Investors weren’t interested in Tosh Velaga’s idea when he started pitching it this summer. Facial recognition software for retail stores to catch shoplifters made sense in theory, but people were skeptical it would work. So Velaga and his co-founder Igor Nefedov did what entrepreneurs do best: they pivoted.
“We were like, ‘what if we repurposed this for something stupid, like AI that could detect the faces of investors?’” Velaga remembers.
This month, the resulting project finally made it onto the Play Store. It’s called AngelFace, an Android app that lets users identify whether someone is a venture capitalist by capturing a quick photo of their face. According to Velaga, “You just hold your phone up to someone’s face for a second, tap a button and their profile will pop up.”
Velaga and Nefedov scraped photos of investors from Signal, a directory of venture capitalists in different industries, as well as Google Images. They declined to specify how many photos they have, though they said it is over 1,000.
Velaga believes the app can solve a common issue for new entrepreneurs: meeting and talking to the people who can fund their ideas. “Part of it is like if you see somebody walking down the street in Allbirds and a puffy vest, you might be like who is this? VCs are not the most sympathetic crowd and it’s hard to just go up and talk to them. Now you at least know who they are,” he said.
When we tried out AngelFace at Vox’s office, the results were not impressive. The app didn’t recognize Casey Newton (not surprising) or Benchmark’s Bill Gurley (quite surprising). But whether it works is almost beside the point: peer-to-peer facial recognition software is still in its early stages and it’s likely to get more prevalent as time goes on. As Velaga said, “Anybody can make this technology — the tech we use, someone could figure it out watching YouTube videos.”
Today, AngelFace is focused on venture capitalists based in the Bay Area, though Velaga hasn’t ruled out the possibility of expanding to other cities. He’s marketing the app cautiously because, as he says, “it’s a slippery slope, this technology. We’re not even sure if it’s legal.”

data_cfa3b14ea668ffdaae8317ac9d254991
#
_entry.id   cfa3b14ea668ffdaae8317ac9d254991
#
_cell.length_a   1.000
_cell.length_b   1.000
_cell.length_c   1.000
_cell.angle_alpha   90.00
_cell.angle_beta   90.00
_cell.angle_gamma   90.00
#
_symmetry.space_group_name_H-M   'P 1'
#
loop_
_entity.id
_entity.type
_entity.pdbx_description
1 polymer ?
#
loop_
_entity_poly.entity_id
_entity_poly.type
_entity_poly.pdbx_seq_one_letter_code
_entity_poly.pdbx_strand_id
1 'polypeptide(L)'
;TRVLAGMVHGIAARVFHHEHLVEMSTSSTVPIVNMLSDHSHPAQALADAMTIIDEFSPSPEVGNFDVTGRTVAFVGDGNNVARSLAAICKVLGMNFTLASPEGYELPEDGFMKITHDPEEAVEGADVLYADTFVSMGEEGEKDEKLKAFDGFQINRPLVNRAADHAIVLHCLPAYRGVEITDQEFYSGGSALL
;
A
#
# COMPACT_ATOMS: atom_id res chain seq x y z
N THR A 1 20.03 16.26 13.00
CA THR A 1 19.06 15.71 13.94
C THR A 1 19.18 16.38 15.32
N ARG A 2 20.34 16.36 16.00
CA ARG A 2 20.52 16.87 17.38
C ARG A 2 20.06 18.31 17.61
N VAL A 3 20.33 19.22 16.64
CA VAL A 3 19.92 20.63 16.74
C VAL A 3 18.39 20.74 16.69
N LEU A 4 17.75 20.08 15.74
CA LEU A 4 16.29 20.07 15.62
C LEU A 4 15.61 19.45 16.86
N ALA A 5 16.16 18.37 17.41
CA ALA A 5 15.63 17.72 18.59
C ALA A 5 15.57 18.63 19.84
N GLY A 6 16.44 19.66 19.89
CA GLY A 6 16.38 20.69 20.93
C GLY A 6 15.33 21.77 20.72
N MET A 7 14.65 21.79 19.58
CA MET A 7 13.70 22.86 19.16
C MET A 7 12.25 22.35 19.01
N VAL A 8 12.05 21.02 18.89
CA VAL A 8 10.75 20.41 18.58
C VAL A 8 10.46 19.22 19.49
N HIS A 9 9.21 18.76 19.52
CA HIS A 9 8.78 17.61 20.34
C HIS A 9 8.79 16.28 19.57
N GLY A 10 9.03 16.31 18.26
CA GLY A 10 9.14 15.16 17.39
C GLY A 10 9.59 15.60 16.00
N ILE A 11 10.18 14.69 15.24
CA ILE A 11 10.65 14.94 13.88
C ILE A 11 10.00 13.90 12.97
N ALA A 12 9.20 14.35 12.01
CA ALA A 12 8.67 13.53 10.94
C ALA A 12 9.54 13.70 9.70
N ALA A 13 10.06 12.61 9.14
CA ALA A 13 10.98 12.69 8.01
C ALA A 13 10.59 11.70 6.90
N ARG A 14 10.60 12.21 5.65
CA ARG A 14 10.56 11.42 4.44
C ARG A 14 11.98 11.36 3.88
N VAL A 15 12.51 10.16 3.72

In California, it likely is. Facebook, Google, and Apple already use facial recognition to detect who’s in your photos, Snapchat uses it to match your face with selfie filters.
But facial recognition in the public sector is more contested. While cities like New York and San Diego continue to employ this technology in their efforts to police cities, San Francisco and Oakland banned it from being used by law enforcement this past year. Illinois has required affirmative user consent under the Biometric Information Privacy Act (BIPA), which limits the use of facial recognition and biometrics, since 2008.
Despite these regulatory leaps, Americans say they prefer the use of facial recognition by law enforcement than by advertisers or corporations. A recent Pew survey found that while 56 percent trust facial recognition in the hands of police, only 36 percent trust it in the hands of tech companies.
Adam Schwartz, senior staff attorney at the Electronic Frontier Foundation, says he sees both these uses as dangerous. “People expect they should be able to walk around without being tracked by other people,” he said. “We can’t change our face, it’s the ultimate tracking tool.”